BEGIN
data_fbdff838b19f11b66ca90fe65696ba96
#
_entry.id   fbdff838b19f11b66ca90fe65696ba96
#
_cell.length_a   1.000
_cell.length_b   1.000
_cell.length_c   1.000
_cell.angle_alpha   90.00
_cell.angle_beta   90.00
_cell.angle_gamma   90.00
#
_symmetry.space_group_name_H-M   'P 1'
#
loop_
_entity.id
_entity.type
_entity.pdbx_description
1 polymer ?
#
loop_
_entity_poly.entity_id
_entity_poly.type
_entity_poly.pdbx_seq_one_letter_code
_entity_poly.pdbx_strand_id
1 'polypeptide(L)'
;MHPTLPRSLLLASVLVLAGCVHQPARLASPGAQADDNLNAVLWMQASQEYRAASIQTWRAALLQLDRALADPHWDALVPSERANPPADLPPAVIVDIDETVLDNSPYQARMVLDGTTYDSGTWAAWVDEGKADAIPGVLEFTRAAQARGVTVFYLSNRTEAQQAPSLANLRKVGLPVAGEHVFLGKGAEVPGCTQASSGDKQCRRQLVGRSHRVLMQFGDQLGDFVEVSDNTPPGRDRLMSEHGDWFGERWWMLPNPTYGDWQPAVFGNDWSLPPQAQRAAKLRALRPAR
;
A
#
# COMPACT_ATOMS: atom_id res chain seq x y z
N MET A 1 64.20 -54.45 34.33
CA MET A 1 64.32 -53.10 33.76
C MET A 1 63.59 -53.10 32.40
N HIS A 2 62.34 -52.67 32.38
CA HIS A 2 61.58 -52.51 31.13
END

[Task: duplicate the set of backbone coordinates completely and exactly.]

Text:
data_fbdff838b19f11b66ca90fe65696ba96
#
_entry.id   fbdff838b19f11b66ca90fe65696ba96
#
_cell.length_a   1.000
_cell.length_b   1.000
_cell.length_c   1.000
_cell.angle_alpha   90.00
_cell.angle_beta   90.00
_cell.angle_gamma   90.00
#
_symmetry.space_group_name_H-M   'P 1'
#
loop_
_entity.id
_entity.type
_entity.pdbx_description
1 polymer ?
#
loop_
_entity_poly.entity_id
_entity_poly.type
_entity_poly.pdbx_seq_one_letter_code
_entity_poly.pdbx_strand_id
1 'polypeptide(L)'
;MHPTLPRSLLLASVLVLAGCVHQPARLASPGAQADDNLNAVLWMQASQEYRAASIQTWRAALLQLDRALADPHWDALVPSERANPPADLPPAVIVDIDETVLDNSPYQARMVLDGTTYDSGTWAAWVDEGKADAIPGVLEFTRAAQARGVTVFYLSNRTEAQQAPSLANLRKVGLPVAGEHVFLGKGAEVPGCTQASSGDKQCRRQLVGRSHRVLMQFGDQLGDFVEVSDNTPPGRDRLMSEHGDWFGERWWMLPNPTYGDWQPAVFGNDWSLPPQAQRAAKLRALRPAR
;
A
#
# COMPACT_ATOMS: atom_id res chain seq x y z
N MET A 1 64.20 -54.45 34.33
CA MET A 1 64.32 -53.10 33.76
C MET A 1 63.59 -53.10 32.40
N HIS A 2 62.34 -52.67 32.38
CA HIS A 2 61.58 -52.51 31.13